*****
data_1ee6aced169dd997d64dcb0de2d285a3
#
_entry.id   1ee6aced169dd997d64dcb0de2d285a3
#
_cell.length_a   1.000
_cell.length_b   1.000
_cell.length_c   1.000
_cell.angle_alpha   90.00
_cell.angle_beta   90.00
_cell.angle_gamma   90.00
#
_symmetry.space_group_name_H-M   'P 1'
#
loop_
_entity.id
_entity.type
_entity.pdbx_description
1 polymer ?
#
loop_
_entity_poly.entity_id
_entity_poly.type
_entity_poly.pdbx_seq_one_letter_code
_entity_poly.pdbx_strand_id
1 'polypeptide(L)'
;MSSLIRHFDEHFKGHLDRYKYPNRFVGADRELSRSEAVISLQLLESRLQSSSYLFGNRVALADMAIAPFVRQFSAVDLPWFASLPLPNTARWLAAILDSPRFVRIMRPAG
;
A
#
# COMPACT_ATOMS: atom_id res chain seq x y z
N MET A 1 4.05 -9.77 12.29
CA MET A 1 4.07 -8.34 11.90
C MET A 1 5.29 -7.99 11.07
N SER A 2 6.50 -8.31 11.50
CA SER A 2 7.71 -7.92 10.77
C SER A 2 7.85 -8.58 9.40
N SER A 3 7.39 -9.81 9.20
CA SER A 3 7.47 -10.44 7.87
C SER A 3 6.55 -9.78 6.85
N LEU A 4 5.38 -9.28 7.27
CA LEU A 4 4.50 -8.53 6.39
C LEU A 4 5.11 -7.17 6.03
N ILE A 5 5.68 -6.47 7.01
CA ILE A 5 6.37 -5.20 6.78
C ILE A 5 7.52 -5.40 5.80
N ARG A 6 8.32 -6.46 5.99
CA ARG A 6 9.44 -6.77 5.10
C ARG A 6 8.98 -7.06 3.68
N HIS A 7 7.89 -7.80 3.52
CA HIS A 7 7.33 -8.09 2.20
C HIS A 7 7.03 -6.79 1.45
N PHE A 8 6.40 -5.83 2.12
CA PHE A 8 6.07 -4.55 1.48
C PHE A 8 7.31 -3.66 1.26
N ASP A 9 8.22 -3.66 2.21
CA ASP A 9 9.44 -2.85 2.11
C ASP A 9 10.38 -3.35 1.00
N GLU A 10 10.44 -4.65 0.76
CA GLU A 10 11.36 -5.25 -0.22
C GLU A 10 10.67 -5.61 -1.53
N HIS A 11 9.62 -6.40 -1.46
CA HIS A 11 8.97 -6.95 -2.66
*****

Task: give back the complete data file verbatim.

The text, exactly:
data_1ee6aced169dd997d64dcb0de2d285a3
#
_entry.id   1ee6aced169dd997d64dcb0de2d285a3
#
_cell.length_a   1.000
_cell.length_b   1.000
_cell.length_c   1.000
_cell.angle_alpha   90.00
_cell.angle_beta   90.00
_cell.angle_gamma   90.00
#
_symmetry.space_group_name_H-M   'P 1'
#
loop_
_entity.id
_entity.type
_entity.pdbx_description
1 polymer ?
#
loop_
_entity_poly.entity_id
_entity_poly.type
_entity_poly.pdbx_seq_one_letter_code
_entity_poly.pdbx_strand_id
1 'polypeptide(L)'
;MSSLIRHFDEHFKGHLDRYKYPNRFVGADRELSRSEAVISLQLLESRLQSSSYLFGNRVALADMAIAPFVRQFSAVDLPWFASLPLPNTARWLAAILDSPRFVRIMRPAG
;
A
#
# COMPACT_ATOMS: atom_id res chain seq x y z
N MET A 1 4.05 -9.77 12.29
CA MET A 1 4.07 -8.34 11.90
C MET A 1 5.29 -7.99 11.07
N SER A 2 6.50 -8.31 11.50
CA SER A 2 7.71 -7.92 10.77
C SER A 2 7.85 -8.58 9.40
N SER A 3 7.39 -9.81 9.20
CA SER A 3 7.47 -10.44 7.87
C SER A 3 6.55 -9.78 6.85
N LEU A 4 5.38 -9.28 7.27
CA LEU A 4 4.50 -8.53 6.39
C LEU A 4 5.11 -7.17 6.03
N ILE A 5 5.68 -6.47 7.01
CA ILE A 5 6.37 -5.20 6.78
C ILE A 5 7.52 -5.40 5.80
N ARG A 6 8.32 -6.46 5.99
CA ARG A 6 9.44 -6.77 5.10
C ARG A 6 8.98 -7.06 3.68
N HIS A 7 7.89 -7.80 3.52
CA HIS A 7 7.33 -8.09 2.20
C HIS A 7 7.03 -6.79 1.45
N PHE A 8 6.40 -5.83 2.12
CA PHE A 8 6.07 -4.55 1.48
C PHE A 8 7.31 -3.66 1.26
N ASP A 9 8.22 -3.66 2.21
CA ASP A 9 9.44 -2.85 2.11
C ASP A 9 10.38 -3.35 1.00
N GLU A 10 10.44 -4.65 0.76
CA GLU A 10 11.36 -5.25 -0.22
C GLU A 10 10.67 -5.61 -1.53
N HIS A 11 9.62 -6.40 -1.46
CA HIS A 11 8.97 -6.95 -2.66